The White Lotus Star Adam DiMarco Has Seen Your Tweets
Adam DiMarco has seen the tweets. He’s seen the Reddit posts, the Twitter threads, and even the TikTok conspiracy theories. But DiMarco, who plays the equal parts sweet and naïve Albie Di Grasso in the latest season of The White Lotus, is not dissimilar from his character in real life: he’s sensitive, and tries not to let all the hoopla get to his head. DiMarco’s character has had his fair share of viral storylines since the premiere of the second season of HBO’s hit series six weeks ago, namely his tumultuous relationship with Portia (Haley Lu Richardson), his blossoming love affair with Lucia (Simona Tabasco), and the dichotomy between his wide-eyed, soft perspective on love and romance and his sex-crazed kinsfolk, including his father Dominic (Michael Imperioli) and his casually misogynistic, old-fashioned grandfather Bert (F. Murray Abraham). Days before the season finale of the show’s electric second season, DiMarco sat down with Interview to discuss seeing himself naked and vulnerable on television, the endless series of pranks the cast played during production, and, of course, the horny tweets.
JACKSON WALD: So, I have a bunch of questions for you.
ADAM DIMARCO: Perfect.
WALD: How did you become aware of the role of Albie? What was the audition like?
DIMARCO: It was like any other audition. You get the character breakdown and then the sides, which are scenes they pulled from the scripts. And then I got the first episode. I put a little bit more work into this than some other auditions. I felt like the character was someone I could bring some authenticity to and be good for. And then the callback was just a Zoom callback. It was surprisingly painless, but I had gotten a haircut before the callback and I was panicking. I was like, “Oh, no, my hair’s too short. They’re not going to cast me.” And my manager’s like, “Just relax. It doesn’t matter.”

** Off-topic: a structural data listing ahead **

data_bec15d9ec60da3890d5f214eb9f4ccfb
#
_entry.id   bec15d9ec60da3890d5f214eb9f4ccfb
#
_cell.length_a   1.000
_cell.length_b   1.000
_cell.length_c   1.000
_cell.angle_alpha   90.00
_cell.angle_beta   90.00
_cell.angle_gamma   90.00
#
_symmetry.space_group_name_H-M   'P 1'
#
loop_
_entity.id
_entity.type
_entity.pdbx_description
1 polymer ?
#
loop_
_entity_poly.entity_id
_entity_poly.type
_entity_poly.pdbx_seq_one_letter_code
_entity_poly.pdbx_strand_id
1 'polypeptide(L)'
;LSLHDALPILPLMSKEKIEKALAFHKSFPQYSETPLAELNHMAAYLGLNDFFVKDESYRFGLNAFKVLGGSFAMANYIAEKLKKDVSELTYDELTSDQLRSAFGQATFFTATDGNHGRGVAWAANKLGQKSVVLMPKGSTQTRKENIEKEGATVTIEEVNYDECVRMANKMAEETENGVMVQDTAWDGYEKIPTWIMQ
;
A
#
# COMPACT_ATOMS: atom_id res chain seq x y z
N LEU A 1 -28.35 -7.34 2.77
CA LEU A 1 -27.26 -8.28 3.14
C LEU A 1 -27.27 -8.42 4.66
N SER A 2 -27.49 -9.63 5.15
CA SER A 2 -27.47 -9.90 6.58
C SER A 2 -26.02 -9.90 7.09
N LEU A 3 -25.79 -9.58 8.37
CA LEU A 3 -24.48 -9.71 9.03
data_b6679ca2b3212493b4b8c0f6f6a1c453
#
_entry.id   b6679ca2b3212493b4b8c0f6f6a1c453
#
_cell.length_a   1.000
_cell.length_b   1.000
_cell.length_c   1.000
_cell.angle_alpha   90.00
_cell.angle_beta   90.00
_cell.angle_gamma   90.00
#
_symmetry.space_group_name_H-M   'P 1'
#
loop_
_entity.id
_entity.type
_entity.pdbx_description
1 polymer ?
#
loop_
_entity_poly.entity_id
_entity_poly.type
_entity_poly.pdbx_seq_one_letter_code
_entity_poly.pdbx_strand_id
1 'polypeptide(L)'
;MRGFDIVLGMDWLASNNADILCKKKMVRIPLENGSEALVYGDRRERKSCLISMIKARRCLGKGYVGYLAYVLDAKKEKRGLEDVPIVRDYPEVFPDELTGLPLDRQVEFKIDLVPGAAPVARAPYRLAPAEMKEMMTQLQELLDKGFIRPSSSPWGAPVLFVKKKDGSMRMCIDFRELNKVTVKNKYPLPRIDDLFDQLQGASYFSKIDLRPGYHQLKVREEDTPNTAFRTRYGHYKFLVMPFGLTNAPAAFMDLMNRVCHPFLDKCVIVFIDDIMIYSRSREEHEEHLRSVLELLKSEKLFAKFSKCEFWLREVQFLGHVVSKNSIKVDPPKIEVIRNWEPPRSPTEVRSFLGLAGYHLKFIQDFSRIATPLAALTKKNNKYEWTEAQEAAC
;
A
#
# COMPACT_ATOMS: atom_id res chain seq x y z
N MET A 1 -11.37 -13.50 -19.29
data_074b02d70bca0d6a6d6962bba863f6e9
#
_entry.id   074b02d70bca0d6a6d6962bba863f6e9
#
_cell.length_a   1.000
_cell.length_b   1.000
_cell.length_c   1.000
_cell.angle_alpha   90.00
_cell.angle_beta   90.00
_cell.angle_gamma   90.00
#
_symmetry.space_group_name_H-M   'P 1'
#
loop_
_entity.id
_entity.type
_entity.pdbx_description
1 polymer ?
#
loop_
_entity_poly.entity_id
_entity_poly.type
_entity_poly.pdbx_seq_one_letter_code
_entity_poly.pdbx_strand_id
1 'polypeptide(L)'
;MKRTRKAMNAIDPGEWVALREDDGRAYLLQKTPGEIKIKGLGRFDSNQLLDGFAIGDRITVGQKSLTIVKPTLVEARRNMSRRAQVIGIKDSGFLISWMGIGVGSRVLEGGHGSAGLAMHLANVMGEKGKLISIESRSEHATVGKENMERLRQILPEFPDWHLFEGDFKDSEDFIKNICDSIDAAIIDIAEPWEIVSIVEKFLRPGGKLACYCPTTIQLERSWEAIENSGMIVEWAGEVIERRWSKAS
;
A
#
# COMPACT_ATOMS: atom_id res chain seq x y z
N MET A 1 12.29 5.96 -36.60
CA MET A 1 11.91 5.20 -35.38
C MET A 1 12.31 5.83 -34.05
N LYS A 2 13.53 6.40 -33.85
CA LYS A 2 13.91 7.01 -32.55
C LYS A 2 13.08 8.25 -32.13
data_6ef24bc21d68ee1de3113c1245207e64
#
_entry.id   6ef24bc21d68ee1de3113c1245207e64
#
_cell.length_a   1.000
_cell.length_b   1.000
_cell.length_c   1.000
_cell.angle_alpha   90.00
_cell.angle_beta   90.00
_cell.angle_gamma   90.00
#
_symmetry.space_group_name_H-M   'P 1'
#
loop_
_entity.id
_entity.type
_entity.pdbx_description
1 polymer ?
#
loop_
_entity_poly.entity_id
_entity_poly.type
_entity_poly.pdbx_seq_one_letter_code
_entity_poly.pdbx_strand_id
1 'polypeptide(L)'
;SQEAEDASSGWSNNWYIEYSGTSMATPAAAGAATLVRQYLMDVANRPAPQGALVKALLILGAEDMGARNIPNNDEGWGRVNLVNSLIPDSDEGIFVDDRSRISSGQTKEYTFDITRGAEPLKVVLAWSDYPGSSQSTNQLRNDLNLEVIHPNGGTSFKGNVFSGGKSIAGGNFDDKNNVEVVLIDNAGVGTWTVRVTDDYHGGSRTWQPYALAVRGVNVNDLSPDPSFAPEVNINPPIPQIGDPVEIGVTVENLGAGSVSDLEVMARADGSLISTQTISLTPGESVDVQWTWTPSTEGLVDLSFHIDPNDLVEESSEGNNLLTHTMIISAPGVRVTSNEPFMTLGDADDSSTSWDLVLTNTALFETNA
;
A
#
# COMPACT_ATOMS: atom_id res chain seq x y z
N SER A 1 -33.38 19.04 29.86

WALD: There is a fixation on social media about The White Lotus. What has it been like for you being on this show with such a devoted fan base and seeing people actively engaging with it every week?
DIMARCO: It’s been really cool and really novel because I’ve never been in a show that people have been this excited about before. Most actors haven’t. People treat this show like it’s a book club every week. A lot of friends have told me they watch it and then have a full-on debrief and unpack the episodes and discuss the scenes and themes. I’ll dip my toe into the waters of Twitter and Reddit. But you don’t want to go too far into the deep end with that stuff because there are often polarizing views for every characters. Actors are sensitive to that kind of stuff, so it’s good just to pique your curiosity until you see something you don’t like.
WALD: Have you seen the thirsty tweets for your character?